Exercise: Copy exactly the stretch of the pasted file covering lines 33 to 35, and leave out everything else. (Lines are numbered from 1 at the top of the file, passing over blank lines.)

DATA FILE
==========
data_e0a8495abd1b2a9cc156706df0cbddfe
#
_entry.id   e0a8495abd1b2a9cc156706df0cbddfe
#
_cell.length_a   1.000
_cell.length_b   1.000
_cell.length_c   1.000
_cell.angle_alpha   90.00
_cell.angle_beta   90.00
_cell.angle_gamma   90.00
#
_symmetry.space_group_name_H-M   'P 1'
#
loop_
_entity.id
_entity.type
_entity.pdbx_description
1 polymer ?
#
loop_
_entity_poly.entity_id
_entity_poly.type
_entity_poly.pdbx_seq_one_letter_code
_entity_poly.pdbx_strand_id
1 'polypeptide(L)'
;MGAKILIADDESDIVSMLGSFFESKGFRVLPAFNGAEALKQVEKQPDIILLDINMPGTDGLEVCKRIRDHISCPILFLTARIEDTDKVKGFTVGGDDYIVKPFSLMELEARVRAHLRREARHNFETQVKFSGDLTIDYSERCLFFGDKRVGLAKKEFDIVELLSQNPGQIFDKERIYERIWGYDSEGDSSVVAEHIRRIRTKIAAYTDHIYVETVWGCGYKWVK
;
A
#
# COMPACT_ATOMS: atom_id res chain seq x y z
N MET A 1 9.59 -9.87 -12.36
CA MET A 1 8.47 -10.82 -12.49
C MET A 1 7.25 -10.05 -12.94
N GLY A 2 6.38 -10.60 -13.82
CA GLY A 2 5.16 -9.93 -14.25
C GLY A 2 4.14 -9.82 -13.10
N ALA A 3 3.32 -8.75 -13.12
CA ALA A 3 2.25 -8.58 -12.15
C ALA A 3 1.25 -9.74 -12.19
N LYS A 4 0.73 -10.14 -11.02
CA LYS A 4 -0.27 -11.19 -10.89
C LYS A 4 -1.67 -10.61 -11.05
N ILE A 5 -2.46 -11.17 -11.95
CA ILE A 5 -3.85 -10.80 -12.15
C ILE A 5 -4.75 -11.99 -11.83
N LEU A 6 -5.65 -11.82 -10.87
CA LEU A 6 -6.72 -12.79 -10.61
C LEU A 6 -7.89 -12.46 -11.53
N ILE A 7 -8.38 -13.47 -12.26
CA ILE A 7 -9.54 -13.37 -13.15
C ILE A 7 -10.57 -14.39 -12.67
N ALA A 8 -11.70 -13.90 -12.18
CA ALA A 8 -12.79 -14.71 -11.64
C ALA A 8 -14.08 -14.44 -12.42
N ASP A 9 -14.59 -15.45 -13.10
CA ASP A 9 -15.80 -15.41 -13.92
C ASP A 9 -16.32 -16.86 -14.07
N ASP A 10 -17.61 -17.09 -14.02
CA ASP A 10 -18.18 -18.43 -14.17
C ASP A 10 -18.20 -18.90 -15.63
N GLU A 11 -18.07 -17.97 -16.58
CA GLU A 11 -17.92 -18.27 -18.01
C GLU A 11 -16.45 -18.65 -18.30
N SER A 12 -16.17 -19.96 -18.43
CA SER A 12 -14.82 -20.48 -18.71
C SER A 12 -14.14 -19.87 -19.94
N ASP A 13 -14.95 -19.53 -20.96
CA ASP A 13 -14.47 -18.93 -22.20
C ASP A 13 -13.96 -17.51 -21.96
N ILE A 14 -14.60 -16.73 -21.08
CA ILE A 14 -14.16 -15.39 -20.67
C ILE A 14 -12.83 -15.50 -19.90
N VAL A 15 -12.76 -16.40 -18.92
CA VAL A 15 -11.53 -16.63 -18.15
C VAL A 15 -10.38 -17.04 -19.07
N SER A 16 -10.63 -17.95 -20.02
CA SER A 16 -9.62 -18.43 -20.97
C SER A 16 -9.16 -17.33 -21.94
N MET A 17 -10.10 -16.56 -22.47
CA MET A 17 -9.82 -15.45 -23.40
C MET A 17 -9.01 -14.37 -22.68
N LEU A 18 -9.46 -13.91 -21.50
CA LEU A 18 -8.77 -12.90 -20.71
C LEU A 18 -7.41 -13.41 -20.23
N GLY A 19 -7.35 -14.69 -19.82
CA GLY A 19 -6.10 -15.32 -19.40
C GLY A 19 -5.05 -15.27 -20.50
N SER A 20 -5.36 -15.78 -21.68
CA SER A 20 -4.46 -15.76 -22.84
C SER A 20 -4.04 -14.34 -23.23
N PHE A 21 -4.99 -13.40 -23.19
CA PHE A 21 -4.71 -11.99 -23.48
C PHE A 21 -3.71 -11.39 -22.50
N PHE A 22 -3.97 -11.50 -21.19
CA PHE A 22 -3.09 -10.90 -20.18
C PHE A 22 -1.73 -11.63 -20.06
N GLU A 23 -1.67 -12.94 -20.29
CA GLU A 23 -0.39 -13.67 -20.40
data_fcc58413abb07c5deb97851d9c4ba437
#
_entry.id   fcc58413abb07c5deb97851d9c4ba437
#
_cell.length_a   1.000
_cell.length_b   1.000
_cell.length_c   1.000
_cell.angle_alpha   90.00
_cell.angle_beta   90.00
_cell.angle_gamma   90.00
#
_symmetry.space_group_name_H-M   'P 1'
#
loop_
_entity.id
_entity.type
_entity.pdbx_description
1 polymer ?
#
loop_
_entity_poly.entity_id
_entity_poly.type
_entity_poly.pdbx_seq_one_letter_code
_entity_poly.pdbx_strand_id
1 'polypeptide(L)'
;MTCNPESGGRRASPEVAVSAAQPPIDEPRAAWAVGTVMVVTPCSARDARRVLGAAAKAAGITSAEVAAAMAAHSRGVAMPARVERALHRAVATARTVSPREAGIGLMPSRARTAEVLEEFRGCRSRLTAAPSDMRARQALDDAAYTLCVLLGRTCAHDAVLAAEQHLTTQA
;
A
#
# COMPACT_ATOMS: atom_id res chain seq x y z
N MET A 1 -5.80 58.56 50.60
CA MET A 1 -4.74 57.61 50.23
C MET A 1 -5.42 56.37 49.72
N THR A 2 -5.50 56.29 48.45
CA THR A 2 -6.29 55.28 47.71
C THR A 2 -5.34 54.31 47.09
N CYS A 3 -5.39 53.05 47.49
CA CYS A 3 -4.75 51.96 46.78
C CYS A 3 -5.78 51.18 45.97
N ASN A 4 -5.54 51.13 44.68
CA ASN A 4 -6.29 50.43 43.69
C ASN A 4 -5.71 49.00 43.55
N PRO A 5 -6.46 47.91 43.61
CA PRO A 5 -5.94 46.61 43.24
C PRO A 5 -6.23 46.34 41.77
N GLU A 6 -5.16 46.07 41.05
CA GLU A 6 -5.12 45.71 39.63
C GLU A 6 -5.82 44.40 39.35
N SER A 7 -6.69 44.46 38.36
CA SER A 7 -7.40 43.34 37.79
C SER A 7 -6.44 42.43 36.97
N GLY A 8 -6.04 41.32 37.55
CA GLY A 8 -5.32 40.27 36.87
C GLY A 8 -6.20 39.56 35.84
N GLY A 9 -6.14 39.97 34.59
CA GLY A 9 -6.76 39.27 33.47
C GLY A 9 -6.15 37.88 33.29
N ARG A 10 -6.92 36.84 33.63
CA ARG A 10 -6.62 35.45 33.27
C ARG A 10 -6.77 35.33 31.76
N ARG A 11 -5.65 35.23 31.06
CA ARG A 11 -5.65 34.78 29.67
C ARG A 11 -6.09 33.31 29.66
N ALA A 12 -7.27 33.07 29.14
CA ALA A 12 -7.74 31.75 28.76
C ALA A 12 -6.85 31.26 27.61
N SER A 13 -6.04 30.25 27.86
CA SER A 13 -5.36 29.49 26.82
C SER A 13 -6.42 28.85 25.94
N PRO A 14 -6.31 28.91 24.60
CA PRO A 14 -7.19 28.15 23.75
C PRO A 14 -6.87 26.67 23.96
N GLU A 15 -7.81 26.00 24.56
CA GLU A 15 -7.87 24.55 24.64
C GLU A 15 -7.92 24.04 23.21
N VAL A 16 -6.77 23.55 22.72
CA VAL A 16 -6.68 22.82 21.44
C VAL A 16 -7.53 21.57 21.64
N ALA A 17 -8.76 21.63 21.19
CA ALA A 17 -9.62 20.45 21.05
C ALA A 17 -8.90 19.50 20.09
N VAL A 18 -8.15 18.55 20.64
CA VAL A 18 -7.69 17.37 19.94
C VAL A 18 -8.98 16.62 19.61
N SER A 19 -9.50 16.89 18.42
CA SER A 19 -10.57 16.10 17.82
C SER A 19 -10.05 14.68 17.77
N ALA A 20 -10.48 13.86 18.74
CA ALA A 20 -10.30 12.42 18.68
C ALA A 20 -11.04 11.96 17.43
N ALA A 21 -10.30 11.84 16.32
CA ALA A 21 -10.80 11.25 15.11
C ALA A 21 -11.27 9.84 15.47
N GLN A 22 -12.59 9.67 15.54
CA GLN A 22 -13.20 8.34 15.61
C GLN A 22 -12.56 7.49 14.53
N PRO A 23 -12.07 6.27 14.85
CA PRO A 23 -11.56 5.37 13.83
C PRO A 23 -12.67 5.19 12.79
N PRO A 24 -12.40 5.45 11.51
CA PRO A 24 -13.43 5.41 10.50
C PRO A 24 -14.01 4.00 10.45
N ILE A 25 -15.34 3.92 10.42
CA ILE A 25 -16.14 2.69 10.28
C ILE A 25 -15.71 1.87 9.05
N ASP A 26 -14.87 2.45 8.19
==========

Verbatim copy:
C MET A 1 7.25 -10.05 -12.94
N GLY A 2 6.38 -10.60 -13.82
CA GLY A 2 5.16 -9.93 -14.25